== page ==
Copyright PUNCH.



Inspector-General of Police, Suleiman Abba

Tambuwal: Agbakoba, other SANs seek IG dismissal

The All Progressives Congress, some Senior Advocates of Nigeria including Olisa Agbakoba, Yusuf Ali and Niyi Akintola, have called for the removal of the Inspector General of Police, Mr. Suleiman Abba, over his refusal to acknowledge Alhaji Aminu Tambuwal as the Speaker of the House of Representatives.

The APC in a statement by its National Publicity Secretary, Alhaji Lai Mohammed, said Abba had shown that he was ‘partisan’ and would not be able to ensure a free and fair election next year.

The statement partly read, “‘Abba is presiding over perhaps the most-partisan police force ever in the history of our nation. He has thrown professionalism, neutrality and fairness to the winds and made the police a willing tool in the hands of a frenzied executive. He cannot be trusted to ensure a level-playing field for all parties at the next general elections, hence he should be removed immediately.”

The APC said by refusing to recognise Tambuwal who was duly elected by the 360 members of the House of Representatives, the police boss had “thumbed his nose at the Constitution of the Federal Republic of Nigeria.”

The party added, “By refusing to recognise Tambuwal as the Speaker, the IG has also indicated he does not recognise the entire House of Representatives. For a man who was not elected by anybody to make this impertinent assertion about elected representatives of the people is tantamount to treason.

“Abba has shunned all pretences to neutrality, professionalism and decency and he is no longer fit to occupy the important office of the IG.”

The APC alleged that Abba was acting the script of the Presidency in trying to unlawfully remove a duly-elected Speaker of the House of Representatives.

The APC said, “Shortly after the incident, the Police spokesman, Emmanuel Ojukwu, said the police acted the way it did because it got intelligence report that ‘’hoodlums and thugs’’ were coming to invade the House.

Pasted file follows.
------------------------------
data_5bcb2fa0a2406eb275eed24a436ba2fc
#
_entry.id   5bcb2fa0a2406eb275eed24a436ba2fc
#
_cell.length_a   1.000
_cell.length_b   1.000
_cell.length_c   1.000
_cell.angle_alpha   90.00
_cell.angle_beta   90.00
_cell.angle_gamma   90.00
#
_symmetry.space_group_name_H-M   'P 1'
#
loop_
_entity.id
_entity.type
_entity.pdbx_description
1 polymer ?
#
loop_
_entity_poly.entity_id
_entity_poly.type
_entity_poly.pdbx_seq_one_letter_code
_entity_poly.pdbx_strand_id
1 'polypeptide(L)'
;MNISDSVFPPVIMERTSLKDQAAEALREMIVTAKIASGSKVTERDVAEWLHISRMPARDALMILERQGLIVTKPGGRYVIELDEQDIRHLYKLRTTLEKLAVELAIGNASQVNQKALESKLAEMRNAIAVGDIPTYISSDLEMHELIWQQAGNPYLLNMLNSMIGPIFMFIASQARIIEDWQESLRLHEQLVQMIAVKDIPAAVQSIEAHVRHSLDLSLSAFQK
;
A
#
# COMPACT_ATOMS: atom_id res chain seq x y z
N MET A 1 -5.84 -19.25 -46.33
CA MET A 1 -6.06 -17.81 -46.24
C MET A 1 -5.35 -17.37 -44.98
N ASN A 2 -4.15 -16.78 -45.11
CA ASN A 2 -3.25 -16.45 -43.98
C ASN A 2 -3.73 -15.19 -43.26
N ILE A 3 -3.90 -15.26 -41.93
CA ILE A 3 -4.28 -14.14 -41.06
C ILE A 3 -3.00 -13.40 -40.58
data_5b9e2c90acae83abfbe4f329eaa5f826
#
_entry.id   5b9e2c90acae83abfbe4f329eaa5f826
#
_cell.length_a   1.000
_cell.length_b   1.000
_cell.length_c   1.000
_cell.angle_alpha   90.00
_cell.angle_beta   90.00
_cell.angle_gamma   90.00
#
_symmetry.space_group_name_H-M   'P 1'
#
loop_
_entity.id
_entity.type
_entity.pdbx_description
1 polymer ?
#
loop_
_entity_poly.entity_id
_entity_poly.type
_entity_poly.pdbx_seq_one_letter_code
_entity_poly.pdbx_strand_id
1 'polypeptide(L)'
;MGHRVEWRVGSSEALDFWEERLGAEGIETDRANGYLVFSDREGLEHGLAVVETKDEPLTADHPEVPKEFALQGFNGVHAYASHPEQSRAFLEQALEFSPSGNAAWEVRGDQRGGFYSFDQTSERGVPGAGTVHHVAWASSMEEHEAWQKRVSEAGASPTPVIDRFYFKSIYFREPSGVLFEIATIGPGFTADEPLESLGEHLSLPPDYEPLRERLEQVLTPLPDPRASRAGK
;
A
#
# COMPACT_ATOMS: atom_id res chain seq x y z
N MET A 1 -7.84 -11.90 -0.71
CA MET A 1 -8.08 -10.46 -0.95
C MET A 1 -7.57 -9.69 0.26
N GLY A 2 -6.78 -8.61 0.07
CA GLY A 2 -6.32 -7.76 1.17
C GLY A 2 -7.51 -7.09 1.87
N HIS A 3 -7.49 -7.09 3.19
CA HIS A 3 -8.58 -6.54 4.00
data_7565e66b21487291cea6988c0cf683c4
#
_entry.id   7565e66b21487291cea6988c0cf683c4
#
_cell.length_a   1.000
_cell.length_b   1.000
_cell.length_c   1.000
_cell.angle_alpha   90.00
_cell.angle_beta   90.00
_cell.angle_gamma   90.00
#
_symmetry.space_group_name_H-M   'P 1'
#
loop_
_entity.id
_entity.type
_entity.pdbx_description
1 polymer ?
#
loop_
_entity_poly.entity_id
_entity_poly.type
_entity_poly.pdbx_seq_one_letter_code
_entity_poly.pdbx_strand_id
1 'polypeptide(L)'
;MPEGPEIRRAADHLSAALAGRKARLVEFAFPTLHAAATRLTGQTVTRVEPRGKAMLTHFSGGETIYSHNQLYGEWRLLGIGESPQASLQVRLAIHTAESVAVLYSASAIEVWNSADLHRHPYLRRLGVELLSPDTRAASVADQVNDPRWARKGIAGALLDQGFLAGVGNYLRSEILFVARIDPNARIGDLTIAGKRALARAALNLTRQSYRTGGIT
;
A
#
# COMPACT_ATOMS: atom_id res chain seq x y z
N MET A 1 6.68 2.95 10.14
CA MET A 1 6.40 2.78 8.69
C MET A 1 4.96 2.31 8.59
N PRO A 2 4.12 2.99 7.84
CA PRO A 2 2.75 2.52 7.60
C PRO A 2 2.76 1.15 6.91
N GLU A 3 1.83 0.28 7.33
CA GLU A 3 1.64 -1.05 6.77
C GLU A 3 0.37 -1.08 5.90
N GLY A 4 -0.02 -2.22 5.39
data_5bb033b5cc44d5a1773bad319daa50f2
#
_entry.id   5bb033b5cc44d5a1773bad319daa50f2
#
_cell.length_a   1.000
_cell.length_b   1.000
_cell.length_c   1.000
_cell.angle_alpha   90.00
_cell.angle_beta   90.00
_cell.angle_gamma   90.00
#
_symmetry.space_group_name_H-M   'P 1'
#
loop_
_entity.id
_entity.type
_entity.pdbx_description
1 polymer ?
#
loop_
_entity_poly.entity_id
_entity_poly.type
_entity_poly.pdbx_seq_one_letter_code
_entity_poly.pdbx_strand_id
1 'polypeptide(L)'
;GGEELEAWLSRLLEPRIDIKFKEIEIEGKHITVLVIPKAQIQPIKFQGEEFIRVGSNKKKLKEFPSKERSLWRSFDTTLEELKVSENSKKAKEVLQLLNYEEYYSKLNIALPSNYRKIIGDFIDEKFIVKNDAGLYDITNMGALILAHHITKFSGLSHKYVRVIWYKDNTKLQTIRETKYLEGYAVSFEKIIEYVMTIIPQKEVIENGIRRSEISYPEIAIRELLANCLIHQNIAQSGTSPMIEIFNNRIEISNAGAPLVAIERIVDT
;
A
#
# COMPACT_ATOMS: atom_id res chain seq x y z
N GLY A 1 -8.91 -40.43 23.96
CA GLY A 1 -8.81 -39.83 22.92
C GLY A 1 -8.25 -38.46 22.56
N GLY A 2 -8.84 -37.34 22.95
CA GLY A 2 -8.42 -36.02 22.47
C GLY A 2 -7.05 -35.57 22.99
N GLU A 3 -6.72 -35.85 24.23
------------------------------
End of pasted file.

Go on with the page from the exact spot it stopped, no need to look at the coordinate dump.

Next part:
“Now, Abba said it was because Governor Rotimi Amaechi of Rivers State and the APC were coming to invade the House. This is a most shameful lie from the highest police officer in the land, and it is a terrible dent on the image of the police under Abba.

“One wonders why the police were so concerned about the security of the National Assembly that it engaged in selective granting of passage to the principal officers of the Assembly. The Senate President was allowed to enter without qualms, just like the Deputy Speaker of the House of Representatives. But when the Speaker came, he was locked out. That speaks volumes about the intention of the police.”

In his own reaction, Akintola (SAN), said the IG erred by saying that it was wrong to recognise Tambuwal as the Speaker, on the excuse that the matter was in court.

He said, “The IG cannot turn himself into a court of justice to be interpreting the law. It is left for the court to interpret it one way or the other; it is not open to anybody. I think the attitude of the IG calls for concerted effort of all Nigerians to put him in check. The impunity and the derogatory remarks of the IG, if allowed to go unchecked, he will extend it to the President of the Senate, he will extend it to the CJN and he will even extend it to the Vice President.